• ‘He began to speak, but had to stop again to stifle a giggle.’
    • ‘Justin then stifled a nervous laugh and muttered something under his breath.’
    • ‘John stopped trying to stifle the laughter and glared at her.’
    • ‘Lex thought for a minute, and then stifled a gasp.’
    • ‘I stifle a barely-controlled giggle and pray for our stop.’
    • ‘Jake shot a look at them and they abruptly stopped, trying to stifle their laughter.’
    • ‘I scrunched my brows then stifled my laugh.’
    • ‘I stop trying to stifle it when I realize that about half the people in the audience are chuckling.’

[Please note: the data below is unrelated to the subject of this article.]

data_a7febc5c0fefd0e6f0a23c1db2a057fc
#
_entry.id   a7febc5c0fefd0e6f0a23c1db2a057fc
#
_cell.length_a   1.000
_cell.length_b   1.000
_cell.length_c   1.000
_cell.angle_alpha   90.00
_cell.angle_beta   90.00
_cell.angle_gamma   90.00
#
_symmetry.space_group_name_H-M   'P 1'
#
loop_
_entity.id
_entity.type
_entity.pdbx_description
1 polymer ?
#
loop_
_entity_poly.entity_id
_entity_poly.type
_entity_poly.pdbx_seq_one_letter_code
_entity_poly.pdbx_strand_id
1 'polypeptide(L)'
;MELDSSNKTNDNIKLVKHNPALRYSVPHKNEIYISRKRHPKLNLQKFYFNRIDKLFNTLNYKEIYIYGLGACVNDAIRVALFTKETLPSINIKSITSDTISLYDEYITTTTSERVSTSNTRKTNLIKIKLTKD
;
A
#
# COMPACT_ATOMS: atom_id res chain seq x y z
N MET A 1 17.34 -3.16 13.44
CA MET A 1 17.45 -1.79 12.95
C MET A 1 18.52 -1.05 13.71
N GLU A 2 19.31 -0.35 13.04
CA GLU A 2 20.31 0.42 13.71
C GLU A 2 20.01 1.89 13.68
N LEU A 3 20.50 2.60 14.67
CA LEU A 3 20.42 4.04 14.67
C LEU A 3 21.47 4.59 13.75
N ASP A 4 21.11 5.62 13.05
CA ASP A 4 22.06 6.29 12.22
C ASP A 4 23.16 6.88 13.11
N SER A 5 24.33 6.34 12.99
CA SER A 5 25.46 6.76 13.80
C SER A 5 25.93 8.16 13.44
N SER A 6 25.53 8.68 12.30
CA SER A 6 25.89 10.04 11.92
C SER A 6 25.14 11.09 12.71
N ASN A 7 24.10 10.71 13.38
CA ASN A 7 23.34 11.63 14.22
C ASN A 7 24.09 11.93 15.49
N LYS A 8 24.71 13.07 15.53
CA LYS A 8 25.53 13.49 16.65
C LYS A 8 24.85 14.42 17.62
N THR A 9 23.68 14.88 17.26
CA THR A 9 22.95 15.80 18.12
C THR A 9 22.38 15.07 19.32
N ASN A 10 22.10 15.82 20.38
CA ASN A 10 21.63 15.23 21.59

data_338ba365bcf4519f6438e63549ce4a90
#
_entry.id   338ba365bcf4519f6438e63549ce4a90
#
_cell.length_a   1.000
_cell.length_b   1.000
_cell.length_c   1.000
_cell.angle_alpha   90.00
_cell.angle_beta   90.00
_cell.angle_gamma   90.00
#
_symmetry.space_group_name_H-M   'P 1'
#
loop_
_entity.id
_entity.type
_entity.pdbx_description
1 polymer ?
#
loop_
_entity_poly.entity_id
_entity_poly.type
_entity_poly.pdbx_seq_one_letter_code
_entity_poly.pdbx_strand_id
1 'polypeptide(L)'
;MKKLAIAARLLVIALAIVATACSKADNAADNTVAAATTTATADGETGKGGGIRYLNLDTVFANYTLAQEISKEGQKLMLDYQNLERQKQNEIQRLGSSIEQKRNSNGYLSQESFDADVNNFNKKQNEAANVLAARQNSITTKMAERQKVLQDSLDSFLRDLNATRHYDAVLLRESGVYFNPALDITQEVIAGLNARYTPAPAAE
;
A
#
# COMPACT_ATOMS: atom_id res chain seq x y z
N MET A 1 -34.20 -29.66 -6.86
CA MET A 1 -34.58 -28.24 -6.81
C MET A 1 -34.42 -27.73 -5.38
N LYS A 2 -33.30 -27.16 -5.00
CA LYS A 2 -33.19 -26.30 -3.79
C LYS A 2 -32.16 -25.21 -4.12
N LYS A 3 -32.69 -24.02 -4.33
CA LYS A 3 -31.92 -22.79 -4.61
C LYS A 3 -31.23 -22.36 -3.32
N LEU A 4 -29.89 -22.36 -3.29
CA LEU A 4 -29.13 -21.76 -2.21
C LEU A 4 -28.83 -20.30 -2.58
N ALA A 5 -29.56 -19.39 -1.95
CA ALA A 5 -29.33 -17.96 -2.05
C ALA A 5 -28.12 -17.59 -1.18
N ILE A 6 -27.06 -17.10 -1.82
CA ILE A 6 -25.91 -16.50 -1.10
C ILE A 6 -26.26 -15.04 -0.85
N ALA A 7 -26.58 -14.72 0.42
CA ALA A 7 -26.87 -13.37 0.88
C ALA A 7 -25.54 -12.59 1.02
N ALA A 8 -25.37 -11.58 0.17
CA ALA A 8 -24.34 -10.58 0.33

• ‘He almost choked on his meat but managed to stifle his sudden reaction to her statement with a hastily gulp of water.’
    • ‘It is here that two men stand - the boy recognizes one of them instantly, and has to stifle a surprised cry.’
    • ‘Pundits and fans couldn't stifle their laughter.’
    • ‘I tried as much as possible, but I couldn't stifle the giggles that escaped after that.’
    • ‘Julia stifles a gasp and puts a hand over her mouth, remaining silent.’
    • ‘I quickly stifled my laughter as Hyde began to tickle my palm.’
    • ‘He stifled his immediate reaction, although he couldn't keep from tightening his jaw.’
    • ‘Victor heard her stifle a cry as he held a small mirror for her.’
    • ‘And, well, I simply couldn't stifle my giggles.’